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There are a lot of benefits that come with working in the cloud, says Richard Mann, Head of Payments at Australia Post. It is rapid to set up. It is available any hour of the day or night from virtually anywhere. All you need is a computer and a web connection, so even if your office floods or burns down, business continuity need not be seriously affected.
But the strengths of cloud computing are also its weaknesses. Rather than being contained within the relatively secure confines of your office walls, your data is now elsewhere. And the more you use particular cloud services, the more difficult it can be to remove your business from them should the need arise.
"Cloud services are on everybody's lips, and for good reason," says Mann. "But there are questions that should be asked before subscribing to any monthly, web-based cloud service – questions around security, privacy and contractual terms."
It's important that you query a cloud provider's intentions and policies around your data, says Mann. "Are they going to use your data in some way? Are they going to commercialise it?" he asks. "Even if it has been de-identified, will it be used in some way for the cloud provider's own, additional purposes? This is not necessarily a negative or a positive, but it is worth understanding."
"If I use internet banking, they send me a token or an SMS to help protect my transactions," says Mann. "You're sharing similarly sensitive business information with your cloud provider, so what are their authentication protocols? Do they have rules around certain processes, such as resetting passwords?"
You may trust a cloud provider, but how do you know you can trust the business that hosts their cloud service? Mann recommends ensuring all third parties used by the provider have some sort of certification or guarantee of security at a physical level and at a systems level. "You might trust the business you're dealing with as a software provider in the cloud," he says. "But where are they hosting and what is the downstream security like?"
"The premise of a cloud-based system is that it's subscribed on a month-to-month basis, which means you can terminate at any point," says Mann. "So, can you get your data out and in what format? When you leave, what do they do with your data? If it is destroyed, how do they do that?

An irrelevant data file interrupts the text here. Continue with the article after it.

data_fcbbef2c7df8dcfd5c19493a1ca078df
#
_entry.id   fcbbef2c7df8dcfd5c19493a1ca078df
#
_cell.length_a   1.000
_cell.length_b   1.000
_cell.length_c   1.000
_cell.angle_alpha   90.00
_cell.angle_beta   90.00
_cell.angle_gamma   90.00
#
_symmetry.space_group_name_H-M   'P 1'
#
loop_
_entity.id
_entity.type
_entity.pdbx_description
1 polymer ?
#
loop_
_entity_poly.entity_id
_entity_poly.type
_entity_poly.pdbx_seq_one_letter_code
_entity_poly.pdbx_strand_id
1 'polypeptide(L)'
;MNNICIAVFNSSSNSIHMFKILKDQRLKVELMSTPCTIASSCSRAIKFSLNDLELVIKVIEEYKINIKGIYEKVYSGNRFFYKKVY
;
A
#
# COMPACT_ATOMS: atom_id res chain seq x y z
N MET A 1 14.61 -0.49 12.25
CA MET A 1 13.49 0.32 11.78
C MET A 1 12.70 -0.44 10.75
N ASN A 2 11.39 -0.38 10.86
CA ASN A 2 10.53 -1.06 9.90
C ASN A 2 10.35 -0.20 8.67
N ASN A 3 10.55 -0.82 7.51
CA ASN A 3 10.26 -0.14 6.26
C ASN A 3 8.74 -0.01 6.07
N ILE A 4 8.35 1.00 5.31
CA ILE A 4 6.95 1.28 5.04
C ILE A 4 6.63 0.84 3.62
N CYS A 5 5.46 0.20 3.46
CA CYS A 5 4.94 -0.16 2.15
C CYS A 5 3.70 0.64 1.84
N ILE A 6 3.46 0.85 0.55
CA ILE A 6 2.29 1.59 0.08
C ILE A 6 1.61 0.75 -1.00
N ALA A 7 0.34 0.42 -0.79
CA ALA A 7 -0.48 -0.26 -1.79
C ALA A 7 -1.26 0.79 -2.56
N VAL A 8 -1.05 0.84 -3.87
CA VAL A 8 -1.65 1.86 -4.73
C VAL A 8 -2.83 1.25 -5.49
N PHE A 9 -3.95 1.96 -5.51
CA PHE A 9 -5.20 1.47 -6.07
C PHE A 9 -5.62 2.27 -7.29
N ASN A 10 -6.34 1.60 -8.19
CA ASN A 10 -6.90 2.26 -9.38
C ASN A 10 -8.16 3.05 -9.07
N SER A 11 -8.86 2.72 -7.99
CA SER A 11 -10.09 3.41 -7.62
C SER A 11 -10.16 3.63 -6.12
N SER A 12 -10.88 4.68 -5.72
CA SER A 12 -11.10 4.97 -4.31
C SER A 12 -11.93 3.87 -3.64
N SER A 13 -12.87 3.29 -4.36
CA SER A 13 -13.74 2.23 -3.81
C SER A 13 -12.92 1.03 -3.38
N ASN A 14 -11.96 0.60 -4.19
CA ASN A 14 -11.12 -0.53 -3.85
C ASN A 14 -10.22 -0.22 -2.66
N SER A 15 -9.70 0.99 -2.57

"Also, what formats does the cloud provider accept to bulk upload? You might churn away from the provider but you also might churn to them. So, do they accept input data from their competition?"
There are many reasons to ensure a cloud services provider and its products are fully ready for the Australian business environment, notes Mann. These range from the simple fact that tools, such as accounting software, must be coded to work within the Australian business and tax environment. The provider must operate in accordance with Australian privacy laws. And if they offer customer service, is that locally based or will you need to ring a foreign contact centre whose staff understand little of the intricacies of the Australian business environment?
Cloud providers know that once you're in their system, it is difficult for you to leave. But what do they offer as a long-term incentive? How do they reward their loyal customers?
One of the reasons you enter the cloud in the first place, says Mann, is to streamline your systems and create greater efficiencies. But if your various cloud services, including accounting, shopping carts, parcel delivery systems and electronic mail services, do not speak to each other, then they can add more work for you.
"It's all very well for a supplier to say they offer ‘unlimited service'," says Mann, "but if you're left on hold for hours or if the person on the other end of the phone has no idea what you're talking about, then that service isn't worth anything.
"A lot of companies offer crowd support and that can be very helpful. The cloud is filled with similar users, so if you have a question or a problem, it is likely it has already been asked and answered."
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